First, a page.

In determining whether the claim sounds in tort or in contract, the critical inquiry is whether, absent the contract, defendant could have been liable for the resultant damage. City of Turlock, 170 Cal. App. 3d at 996, 216 Cal. Rptr. at 800; see Fragomeno, 207 Cal. App. 3d at 828-31, 255 Cal.Rptr. at 114-17; International Surplus, 93 Cal. App. 3d at 610-12, 155 Cal.Rptr. at 874-76; cf. Aim, 229 Cal. App. 3d at 216, 280 Cal. Rptr. at 769 (tort claim based on allegation that employer voluntarily undertook to forward employee's insurance application to insurer and told employee that she would be properly enrolled).
Assured's duty to secure health insurance for Johnson was based solely on the employment contract. Unlike the situation in Aim, Assured did not voluntarily undertake a duty to maintain insurance benefits for her apart from the employment contract. Absent the employment contract, Assured had no duty to provide insurance at all and could not be liable to Johnson when it decided to let the policy lapse because of the premium increase.
Johnson also alleged that Assured breached a statutory duty to inform her of conversion rights. See Cal.Lab.Code Secs. 2800.2, 2800.3; Caldwell v. Mutual Benefit Life Ins. Co., 177 Cal. App. 3d 381, 384, 223 Cal. Rptr. 7, 8 (1986) (employer must inform employee of conversion rights).2 She claims that she stated an action against Assured for violation of the statutes. Here, however, the statutory duty, if any, is parasitic on the employment contract; it has no force apart from the contract. See Fragomeno, 207 Cal. App. 3d at 831, 255 Cal. Rptr. at 116-17. Absent the contract, Assured would have had no duty to inform Johnson of conversion rights. Thus, even if the statutes are relied upon, Johnson's action did not state a tort claim within the meaning of the liability policy.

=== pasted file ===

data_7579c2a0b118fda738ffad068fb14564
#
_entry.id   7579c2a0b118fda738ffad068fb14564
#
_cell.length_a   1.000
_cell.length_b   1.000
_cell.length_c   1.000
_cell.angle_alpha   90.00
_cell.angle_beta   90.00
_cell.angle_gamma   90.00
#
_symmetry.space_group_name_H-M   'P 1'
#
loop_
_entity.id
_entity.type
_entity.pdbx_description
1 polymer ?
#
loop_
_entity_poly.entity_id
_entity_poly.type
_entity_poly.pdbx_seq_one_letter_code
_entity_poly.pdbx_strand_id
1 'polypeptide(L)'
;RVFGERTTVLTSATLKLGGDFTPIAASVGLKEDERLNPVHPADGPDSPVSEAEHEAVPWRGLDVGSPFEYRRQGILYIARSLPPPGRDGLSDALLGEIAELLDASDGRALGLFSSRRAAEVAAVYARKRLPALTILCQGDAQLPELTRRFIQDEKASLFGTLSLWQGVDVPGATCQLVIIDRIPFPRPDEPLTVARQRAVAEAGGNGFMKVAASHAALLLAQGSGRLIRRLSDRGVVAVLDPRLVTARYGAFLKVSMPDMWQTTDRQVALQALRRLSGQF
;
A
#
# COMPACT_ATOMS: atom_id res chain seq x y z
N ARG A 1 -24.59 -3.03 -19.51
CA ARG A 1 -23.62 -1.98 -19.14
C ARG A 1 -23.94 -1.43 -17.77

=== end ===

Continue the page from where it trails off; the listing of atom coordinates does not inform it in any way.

In short, all of the claims were contractual for insurance purposes, so there was no potential for coverage.
"Occurrence" is defined in the policy as "an accident, including continuous or repeated exposure to substantially the same general harmful conditions." The term "accident" necessarily excludes intentional acts by the insured. E.g., Dykstra, 14 Cal. App. 4th at 366-67, 17 Cal.Rptr.2d at 545-46; Chatton v. National Union Fire Ins. Co., 10 Cal. App. 4th 846, 860-62, 13 Cal. Rptr. 2d 318, 327-28 (1992); Loyola Marymount Univ. v. Hartford Accident & Indem. Co., 219 Cal. App. 3d 1217, 1224-25, 271 Cal. Rptr. 528, 532 (1990). Assured made an intentional business decision to let the policy lapse because of the increase in premium. That action cannot be characterized as accidental.
Thus, the district court did not err in concluding that there was no potential for indemnity, and no duty to defend, because Johnson's claim did not constitute an occurrence.